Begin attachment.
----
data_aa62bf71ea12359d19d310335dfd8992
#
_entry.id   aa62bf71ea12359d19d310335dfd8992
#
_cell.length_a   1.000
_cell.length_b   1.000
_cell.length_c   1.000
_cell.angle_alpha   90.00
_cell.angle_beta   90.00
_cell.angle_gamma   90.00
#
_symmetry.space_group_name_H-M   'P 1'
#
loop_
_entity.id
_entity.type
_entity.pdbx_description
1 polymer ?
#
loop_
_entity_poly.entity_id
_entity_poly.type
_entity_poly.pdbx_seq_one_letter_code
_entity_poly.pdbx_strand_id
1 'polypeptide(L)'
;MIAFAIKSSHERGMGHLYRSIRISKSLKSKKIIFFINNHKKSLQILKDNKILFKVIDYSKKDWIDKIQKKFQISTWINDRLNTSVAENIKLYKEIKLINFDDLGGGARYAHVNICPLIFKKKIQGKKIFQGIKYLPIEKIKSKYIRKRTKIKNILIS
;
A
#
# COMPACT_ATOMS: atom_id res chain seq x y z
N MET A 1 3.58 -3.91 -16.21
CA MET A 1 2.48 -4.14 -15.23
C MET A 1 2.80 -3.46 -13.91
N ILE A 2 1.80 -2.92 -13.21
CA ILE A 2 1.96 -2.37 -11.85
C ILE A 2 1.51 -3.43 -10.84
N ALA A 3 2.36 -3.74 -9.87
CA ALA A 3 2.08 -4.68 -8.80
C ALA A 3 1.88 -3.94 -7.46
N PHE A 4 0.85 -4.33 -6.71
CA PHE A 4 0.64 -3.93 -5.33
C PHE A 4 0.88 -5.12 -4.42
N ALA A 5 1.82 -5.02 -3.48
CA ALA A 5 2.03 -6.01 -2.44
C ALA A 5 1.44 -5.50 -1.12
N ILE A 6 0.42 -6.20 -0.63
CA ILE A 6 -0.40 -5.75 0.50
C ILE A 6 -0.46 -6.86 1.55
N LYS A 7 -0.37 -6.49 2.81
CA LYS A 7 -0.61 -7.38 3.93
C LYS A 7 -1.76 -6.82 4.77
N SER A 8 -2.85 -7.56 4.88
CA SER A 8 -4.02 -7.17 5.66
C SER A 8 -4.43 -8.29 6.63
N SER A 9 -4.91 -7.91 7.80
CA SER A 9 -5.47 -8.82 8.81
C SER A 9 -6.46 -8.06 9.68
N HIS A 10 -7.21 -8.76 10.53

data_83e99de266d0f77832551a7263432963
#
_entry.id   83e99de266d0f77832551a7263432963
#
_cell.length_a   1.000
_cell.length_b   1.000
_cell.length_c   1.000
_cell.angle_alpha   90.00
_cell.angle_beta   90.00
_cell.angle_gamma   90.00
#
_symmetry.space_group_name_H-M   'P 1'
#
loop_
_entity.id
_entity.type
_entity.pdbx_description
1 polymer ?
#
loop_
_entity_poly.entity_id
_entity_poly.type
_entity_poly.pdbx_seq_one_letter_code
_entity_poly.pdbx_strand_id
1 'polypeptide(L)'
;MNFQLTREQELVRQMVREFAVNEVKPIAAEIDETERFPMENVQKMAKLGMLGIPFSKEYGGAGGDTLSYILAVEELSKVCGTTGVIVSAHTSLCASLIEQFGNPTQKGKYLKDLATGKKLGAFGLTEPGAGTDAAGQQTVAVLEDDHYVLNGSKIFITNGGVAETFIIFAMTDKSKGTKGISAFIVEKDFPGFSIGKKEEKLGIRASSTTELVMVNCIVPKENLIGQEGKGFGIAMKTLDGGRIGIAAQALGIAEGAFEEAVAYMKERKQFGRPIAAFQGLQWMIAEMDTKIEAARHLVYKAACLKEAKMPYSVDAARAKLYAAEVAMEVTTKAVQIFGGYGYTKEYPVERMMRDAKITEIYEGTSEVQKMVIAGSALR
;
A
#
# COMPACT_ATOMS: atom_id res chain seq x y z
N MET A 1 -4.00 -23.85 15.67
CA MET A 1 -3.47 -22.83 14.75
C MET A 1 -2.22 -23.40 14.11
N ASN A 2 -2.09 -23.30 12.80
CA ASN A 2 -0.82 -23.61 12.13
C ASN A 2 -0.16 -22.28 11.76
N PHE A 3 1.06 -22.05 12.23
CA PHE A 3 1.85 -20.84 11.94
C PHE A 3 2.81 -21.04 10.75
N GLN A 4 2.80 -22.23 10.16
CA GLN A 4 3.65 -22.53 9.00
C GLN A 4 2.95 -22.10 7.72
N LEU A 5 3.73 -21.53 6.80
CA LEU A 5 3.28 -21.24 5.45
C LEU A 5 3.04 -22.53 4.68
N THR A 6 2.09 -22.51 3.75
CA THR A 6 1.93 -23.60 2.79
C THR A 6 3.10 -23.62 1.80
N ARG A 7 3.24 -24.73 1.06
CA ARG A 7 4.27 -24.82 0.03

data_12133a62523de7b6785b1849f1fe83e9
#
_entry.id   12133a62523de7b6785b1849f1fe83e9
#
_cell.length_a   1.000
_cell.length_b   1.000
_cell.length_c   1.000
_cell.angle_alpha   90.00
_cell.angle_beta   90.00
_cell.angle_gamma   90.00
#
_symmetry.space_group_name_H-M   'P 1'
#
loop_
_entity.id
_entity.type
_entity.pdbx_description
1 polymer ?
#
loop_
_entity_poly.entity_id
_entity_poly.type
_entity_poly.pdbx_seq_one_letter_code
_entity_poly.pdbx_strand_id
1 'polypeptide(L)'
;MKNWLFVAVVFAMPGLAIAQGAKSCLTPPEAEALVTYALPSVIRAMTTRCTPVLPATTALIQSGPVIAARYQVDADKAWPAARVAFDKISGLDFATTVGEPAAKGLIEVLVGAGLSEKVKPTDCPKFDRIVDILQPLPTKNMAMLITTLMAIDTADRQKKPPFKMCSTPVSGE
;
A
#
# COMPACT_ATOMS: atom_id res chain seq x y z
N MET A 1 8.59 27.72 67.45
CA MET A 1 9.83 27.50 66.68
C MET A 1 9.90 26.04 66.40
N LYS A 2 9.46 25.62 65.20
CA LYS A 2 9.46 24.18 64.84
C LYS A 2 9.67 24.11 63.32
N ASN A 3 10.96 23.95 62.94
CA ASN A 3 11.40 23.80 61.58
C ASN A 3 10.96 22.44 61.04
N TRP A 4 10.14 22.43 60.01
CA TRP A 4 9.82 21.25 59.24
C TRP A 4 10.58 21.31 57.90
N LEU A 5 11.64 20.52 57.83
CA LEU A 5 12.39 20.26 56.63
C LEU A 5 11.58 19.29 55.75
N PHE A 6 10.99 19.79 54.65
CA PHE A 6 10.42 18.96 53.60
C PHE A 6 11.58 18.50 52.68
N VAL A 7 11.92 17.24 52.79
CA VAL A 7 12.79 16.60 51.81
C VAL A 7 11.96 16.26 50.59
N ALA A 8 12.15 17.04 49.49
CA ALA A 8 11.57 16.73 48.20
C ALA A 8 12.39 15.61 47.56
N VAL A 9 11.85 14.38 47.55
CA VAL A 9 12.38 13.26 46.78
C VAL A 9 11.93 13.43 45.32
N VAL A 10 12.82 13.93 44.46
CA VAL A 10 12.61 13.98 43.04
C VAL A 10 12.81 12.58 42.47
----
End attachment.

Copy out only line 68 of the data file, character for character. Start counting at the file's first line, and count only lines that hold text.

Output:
_cell.angle_gamma   90.00